3. Radiohead – A Moon Shaped Pool
3. Radiohead - A Moon Shaped Pool

[Official Site] // [Spotify] // [Facebook]

There’s something at the core of a Radiohead album that keeps us coming back to listen time and time again. It’s not Jonny Greenwood’s guitar (or in this case, string section) wizardry, nor Nigel Godrich’s lush production, nor the thirty seconds each album where we can actually hear Ed. It’s not even Thom’s trademark, peerless voice. No, somewhere below their experimentation and constant reinvention, I think what keeps us coming back is that we can’t shake the feeling that, for these past 23 years, all we’ve been hearing is five ordinary guys soundtracking their lives in the most honest way they can.

Sure, not every song is literally a slice of Thom Yorke’s life, but Radiohead’s best moments have always been the ones where the oblique, Stipe-esque lyrics fall away to be replaced by frank honesty. For what it’s worth, A Moon Shaped Pool feels like an album full of “Videotape”s or “Codex”es, which somewhat robs the emotion of its ‘this is a very special moment’ appeal, and instead lets it stand on the strength of the band’s conviction — which, in this case, is more than strong enough. A Moon Shaped Pool is basically a break-up record, and like every break-up record, it gives us the bitterness and cynicism (“Ful Stop”), the depression and loneliness (“Glass Eyes”, “Daydreaming”) and the philosophical abstractions (“Identikit”, “Tinker Tailor”), just not necessarily in that order. The King of Limbs felt very much like a band record, with Yorke almost lost at times between the cryptic, interlocking grooves. A Moon Shaped Pool, in contrast, keeps Thom front and centre; his raw emotion keeps the record driving even when his bandmates are drowned out by the pretty string bits. And I think the legacy it will leave behind, even more than finally pinning “True Love Waits” to a concrete studio version, will be that it showed us all that behind the enigmatic mask of genre-jumping and envelope-pushing, Radiohead are just a bunch of human dudes who feel heartbreak like the rest of us do. –Rowan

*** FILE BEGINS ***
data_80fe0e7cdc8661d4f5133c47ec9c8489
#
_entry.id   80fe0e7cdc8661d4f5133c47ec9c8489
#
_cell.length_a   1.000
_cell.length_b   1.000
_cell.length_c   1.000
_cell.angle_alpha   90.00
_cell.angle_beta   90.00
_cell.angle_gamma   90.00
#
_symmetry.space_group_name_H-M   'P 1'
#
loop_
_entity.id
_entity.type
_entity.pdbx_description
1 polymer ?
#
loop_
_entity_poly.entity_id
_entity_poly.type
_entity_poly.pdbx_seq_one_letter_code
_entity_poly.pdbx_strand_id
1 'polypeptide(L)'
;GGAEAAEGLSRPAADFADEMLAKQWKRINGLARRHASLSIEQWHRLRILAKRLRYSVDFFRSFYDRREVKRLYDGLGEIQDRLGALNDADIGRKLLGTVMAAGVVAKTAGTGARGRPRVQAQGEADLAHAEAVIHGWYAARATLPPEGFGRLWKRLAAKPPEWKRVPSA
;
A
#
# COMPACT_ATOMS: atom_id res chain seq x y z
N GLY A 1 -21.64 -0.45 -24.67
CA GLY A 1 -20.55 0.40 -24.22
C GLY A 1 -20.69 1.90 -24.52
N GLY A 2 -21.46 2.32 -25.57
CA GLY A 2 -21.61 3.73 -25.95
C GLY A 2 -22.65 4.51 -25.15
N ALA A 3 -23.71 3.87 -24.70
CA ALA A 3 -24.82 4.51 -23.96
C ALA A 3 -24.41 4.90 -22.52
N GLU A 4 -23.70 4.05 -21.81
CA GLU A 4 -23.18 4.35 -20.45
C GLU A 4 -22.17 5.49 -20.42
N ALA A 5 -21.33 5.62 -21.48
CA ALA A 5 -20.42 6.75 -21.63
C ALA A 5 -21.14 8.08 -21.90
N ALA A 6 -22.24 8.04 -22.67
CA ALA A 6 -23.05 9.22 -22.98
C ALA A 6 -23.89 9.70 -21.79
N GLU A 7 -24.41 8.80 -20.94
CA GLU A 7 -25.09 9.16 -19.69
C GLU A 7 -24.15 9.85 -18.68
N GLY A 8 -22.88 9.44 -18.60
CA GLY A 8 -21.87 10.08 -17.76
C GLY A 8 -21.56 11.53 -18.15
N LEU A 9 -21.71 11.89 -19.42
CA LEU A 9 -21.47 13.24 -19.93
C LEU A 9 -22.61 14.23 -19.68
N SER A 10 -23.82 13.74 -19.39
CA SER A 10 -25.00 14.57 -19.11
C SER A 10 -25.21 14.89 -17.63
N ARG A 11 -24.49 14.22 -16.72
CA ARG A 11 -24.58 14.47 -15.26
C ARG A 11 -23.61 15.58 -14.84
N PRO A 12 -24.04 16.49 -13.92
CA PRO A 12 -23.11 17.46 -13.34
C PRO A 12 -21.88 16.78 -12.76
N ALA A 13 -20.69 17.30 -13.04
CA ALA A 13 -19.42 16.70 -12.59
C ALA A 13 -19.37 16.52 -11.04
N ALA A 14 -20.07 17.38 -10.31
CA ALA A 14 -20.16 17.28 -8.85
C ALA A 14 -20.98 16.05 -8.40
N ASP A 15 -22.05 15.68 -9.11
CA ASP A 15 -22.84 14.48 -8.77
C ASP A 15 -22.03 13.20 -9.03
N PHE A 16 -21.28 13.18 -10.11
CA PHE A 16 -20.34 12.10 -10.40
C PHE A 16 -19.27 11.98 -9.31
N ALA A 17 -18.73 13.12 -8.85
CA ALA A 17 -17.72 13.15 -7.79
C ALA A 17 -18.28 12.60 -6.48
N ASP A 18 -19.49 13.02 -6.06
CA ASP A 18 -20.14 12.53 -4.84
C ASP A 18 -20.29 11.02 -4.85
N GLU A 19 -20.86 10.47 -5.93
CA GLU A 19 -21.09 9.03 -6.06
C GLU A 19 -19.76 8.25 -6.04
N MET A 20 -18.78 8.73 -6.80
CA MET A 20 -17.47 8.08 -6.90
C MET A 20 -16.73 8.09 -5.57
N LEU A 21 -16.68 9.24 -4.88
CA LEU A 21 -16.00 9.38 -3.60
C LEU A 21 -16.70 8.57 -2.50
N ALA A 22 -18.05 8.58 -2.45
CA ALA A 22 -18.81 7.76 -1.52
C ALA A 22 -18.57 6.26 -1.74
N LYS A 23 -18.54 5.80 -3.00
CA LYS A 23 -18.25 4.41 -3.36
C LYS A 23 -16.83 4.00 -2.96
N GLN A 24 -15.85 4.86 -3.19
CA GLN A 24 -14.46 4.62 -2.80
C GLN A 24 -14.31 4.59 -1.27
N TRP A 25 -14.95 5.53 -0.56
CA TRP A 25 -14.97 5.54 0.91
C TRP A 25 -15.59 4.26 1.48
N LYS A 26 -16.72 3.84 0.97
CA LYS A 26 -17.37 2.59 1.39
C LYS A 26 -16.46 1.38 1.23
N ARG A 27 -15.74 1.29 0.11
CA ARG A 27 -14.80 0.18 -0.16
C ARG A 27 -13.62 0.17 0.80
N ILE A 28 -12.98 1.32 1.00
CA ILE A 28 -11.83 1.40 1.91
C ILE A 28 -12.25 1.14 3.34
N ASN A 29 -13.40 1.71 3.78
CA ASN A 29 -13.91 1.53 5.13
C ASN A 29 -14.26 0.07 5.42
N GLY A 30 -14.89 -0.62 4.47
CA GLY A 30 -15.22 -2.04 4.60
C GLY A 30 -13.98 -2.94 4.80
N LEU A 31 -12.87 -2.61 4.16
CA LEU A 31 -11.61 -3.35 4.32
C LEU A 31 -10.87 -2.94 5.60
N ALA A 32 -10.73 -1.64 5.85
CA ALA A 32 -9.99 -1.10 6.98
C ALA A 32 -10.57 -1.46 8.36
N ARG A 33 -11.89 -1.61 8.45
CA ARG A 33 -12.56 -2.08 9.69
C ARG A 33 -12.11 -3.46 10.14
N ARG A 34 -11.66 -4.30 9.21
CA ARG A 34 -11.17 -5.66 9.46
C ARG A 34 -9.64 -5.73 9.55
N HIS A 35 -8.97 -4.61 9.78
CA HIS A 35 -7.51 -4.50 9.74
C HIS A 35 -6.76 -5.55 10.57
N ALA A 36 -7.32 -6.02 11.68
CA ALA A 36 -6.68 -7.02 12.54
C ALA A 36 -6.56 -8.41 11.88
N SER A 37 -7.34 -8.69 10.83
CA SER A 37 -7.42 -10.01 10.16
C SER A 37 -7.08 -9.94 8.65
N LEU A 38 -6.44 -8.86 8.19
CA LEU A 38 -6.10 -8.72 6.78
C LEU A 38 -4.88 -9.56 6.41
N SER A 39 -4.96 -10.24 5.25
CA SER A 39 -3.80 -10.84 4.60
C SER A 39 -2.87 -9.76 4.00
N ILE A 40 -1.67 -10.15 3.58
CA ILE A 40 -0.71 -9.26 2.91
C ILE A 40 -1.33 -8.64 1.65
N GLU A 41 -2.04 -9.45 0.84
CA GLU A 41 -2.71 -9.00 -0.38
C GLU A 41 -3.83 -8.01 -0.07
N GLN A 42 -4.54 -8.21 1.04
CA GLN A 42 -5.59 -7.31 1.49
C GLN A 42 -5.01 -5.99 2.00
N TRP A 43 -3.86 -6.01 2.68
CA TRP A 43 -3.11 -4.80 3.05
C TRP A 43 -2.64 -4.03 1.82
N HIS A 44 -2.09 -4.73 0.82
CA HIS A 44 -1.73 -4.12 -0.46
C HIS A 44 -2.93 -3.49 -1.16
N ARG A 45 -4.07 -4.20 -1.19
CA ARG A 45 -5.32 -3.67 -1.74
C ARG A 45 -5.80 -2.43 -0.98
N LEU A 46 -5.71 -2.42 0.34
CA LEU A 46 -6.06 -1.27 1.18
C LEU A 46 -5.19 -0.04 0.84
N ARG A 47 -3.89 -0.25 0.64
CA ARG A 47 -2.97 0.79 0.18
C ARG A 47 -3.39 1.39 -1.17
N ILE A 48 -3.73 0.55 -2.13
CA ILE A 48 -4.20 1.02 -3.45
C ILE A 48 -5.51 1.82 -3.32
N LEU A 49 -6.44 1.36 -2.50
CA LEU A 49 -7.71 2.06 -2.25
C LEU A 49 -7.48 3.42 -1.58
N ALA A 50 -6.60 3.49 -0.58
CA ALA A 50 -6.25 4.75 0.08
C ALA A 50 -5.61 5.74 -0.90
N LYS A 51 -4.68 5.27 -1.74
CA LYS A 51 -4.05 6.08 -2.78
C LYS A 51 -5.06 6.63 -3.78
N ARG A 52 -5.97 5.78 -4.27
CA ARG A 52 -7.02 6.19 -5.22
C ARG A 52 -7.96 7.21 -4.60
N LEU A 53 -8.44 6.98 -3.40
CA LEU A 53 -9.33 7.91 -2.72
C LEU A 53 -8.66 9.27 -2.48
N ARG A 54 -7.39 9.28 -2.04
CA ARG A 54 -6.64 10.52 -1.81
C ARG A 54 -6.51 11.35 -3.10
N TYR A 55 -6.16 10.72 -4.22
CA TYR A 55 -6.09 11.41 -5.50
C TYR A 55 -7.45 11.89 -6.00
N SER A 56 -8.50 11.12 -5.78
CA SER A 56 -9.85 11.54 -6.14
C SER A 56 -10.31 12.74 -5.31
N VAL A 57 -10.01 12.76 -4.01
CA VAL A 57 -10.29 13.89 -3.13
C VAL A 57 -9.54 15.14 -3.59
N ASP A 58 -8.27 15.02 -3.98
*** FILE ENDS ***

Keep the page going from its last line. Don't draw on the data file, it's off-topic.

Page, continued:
2. Nick Cave & The Bad Seeds – Skeleton Tree
12. Nick Cave and The Bad Seeds - Skeleton Tree

[Official Site] // [Spotify] // [Facebook]